Royal visit: Couple's success secret

By Gordon Rayner

Duke happy to be outshone by Duchess and son.

The Duchess of Cambridge tries out the cockpit of a jet fighter in Brisbane helped by Air Marshal Geoff Brown and Wing Commander Stephen Chappell. Photo / Getty Images
The Duchess of Cambridge tries out the cockpit of a jet fighter in Brisbane helped by Air Marshal Geoff Brown and Wing Commander Stephen Chappell. Photo / Getty Images

It was the most fleeting of moments, but it said everything about the Duke and Duchess of Cambridge's relationship and the reason their tour Downunder has been such a success.

Arriving at Sydney Opera House on Wednesday for their official welcome to Australia, the couple walked up the steps to the building, admiring the view of the Harbour Bridge bathed in autumn sun.

Wrapped up in the moment, Kate failed to register the crowds behind screaming for her to turn so they could get a picture. William, ever the professional, touched her hand as a sign to turn around, prompting wild cheering from the throng as she flashed a perfect smile.

What a difference from the corresponding tour by the Prince and Princess of Wales in 1983, when Charles could not understand Diana's rock-star popularity and quickly came to resent it.

William not only understands his wife's popularity, but actively promotes it.

He knows that he comes a distant second to the Duchess (and both are outshone by Prince George), but he is clearly comfortable with that, partly because of his obvious love for her.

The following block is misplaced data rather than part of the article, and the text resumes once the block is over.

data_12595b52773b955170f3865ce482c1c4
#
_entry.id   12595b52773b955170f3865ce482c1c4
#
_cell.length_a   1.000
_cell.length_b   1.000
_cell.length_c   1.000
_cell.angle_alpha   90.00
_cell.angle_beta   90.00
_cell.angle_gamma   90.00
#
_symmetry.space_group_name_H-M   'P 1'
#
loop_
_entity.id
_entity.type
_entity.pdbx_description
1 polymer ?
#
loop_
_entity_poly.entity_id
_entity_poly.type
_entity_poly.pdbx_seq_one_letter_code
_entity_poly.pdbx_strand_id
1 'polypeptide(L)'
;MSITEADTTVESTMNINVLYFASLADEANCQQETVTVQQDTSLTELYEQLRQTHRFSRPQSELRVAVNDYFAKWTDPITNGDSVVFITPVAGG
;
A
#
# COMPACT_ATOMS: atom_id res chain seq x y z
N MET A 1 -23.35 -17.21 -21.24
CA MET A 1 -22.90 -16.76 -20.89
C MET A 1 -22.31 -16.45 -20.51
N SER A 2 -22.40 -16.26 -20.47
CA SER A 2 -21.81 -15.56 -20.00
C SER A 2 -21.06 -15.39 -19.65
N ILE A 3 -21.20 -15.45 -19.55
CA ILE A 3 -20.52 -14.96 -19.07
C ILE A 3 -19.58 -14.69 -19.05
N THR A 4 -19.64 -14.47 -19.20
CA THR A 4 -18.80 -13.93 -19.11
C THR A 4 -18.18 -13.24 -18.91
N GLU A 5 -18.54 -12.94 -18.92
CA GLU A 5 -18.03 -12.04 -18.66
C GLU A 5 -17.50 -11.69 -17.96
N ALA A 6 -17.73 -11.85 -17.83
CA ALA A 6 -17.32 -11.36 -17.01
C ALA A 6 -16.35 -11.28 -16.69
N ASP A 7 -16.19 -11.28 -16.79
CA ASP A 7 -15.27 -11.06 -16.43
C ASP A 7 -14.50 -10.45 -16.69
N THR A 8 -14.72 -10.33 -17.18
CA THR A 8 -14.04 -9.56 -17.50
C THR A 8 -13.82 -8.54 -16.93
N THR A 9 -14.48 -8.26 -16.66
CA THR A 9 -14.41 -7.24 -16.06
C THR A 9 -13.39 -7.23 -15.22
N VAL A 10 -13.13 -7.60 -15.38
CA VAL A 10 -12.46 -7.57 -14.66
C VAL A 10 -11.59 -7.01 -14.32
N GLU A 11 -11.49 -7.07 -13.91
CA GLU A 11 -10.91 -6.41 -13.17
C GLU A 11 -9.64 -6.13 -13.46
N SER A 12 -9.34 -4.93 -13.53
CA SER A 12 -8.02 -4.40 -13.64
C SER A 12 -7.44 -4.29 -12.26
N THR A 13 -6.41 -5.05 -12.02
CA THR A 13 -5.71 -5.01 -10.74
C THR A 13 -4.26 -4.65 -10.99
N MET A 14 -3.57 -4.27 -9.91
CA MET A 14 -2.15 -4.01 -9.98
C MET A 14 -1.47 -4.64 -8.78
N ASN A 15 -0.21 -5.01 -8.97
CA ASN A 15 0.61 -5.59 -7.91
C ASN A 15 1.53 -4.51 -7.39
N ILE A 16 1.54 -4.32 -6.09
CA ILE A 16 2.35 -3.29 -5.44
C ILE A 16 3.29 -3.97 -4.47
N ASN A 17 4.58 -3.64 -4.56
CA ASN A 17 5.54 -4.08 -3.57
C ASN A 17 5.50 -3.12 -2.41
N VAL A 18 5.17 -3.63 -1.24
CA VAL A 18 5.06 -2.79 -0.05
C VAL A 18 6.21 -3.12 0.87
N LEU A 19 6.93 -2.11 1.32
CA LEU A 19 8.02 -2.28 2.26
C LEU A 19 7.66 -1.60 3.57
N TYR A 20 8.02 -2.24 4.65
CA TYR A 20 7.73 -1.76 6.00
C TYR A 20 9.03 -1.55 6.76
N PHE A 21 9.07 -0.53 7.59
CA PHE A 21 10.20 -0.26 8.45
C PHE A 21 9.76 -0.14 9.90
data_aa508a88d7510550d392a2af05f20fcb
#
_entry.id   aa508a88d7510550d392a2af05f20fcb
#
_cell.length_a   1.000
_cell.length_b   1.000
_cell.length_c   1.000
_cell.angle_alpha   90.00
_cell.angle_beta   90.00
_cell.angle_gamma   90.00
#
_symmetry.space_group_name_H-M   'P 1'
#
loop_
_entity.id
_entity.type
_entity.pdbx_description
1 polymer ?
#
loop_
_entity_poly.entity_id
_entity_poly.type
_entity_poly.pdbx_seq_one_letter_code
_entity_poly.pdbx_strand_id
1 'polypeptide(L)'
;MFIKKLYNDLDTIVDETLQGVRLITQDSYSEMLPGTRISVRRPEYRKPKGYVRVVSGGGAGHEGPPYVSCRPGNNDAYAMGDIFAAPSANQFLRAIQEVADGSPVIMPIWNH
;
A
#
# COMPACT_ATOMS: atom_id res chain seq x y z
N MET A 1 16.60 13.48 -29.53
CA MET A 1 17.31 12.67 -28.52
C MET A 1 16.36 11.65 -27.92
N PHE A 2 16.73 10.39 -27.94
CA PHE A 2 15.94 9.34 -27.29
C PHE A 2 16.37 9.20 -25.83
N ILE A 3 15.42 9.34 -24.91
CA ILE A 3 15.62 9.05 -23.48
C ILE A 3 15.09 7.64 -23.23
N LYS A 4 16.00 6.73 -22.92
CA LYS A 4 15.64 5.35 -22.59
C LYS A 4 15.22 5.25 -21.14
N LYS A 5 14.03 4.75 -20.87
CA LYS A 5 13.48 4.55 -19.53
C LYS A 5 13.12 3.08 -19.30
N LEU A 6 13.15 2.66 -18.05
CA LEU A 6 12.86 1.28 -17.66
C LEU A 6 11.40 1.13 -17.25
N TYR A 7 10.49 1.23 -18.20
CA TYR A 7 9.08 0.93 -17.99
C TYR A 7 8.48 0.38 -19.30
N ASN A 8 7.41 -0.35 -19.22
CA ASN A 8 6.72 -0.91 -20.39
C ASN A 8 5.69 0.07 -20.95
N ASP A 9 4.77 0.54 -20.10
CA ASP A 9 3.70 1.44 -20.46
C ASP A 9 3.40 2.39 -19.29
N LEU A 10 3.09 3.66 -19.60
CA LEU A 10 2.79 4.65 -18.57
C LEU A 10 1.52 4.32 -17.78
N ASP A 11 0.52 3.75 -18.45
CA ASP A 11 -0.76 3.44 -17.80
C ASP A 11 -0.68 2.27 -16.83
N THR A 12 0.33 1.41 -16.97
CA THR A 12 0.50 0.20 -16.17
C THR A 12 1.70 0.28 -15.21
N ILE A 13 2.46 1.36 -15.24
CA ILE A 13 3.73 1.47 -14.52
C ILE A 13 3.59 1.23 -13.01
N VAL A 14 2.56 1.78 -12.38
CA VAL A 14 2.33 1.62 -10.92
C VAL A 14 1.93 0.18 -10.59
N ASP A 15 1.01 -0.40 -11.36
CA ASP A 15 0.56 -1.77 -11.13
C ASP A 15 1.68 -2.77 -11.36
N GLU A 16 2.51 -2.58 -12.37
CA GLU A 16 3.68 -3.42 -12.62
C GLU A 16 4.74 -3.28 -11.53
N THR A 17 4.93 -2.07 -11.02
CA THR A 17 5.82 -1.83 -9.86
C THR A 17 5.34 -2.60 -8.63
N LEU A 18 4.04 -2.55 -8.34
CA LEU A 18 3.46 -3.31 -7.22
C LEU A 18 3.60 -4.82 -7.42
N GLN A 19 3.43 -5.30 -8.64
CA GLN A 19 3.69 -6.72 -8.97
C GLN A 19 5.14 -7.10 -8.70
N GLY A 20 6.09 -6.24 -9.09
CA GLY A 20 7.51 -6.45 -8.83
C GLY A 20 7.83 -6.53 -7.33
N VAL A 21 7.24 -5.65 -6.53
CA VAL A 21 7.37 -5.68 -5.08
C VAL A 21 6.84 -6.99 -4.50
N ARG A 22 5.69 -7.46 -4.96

When she spoke at a children's hospice in Manly William, playing cheerleader, even let out a "Woo" as she was introduced by its chief executive.

Having followed the couple on all three of their foreign tours, I have been struck on a daily basis by just how unstuffy they have been here.

They have posed for endless pictures, competed at cricket and publicly poked fun at each other throughout their time in New Zealand and Australia.

Kiwis and Aussies are never ones to stand on ceremony, and the Duke and Duchess have fitted right in. The crowds that have gathered to see them have also been delighted at their willingness to pose for pictures with the public - once considered an unseemly breach of royal protocol - leading to a proliferation of "selfies", many of which have turned up on Twitter and Facebook.

Every royal marriage is a combination of the personal and the professional. Not only do a royal couple have to love each other, but they have to be a successful public double act, and if there are any cracks in the personal side, it will soon show in public. The Queen and the Duke of Edinburgh, for instance, clearly have huge affection for each other, though they show it in subtle glances and wry remarks rather than physical contact and body language.

Even the most battle-weary royal hacks and photographers have been touched by seeing William and Kate at play, such as their impromptu cricket match in Christchurch where the Duke bowled a beamer at his wife's head (with a light rubber ball) and roared with laughter as she wagged a finger at him to remonstrate.

After he had poked fun at her dress sense, saying her yellow dress made her look like a banana, she got him back in spades in Sydney by suggesting he should wear a toupee.

- Daily Telegraph UK

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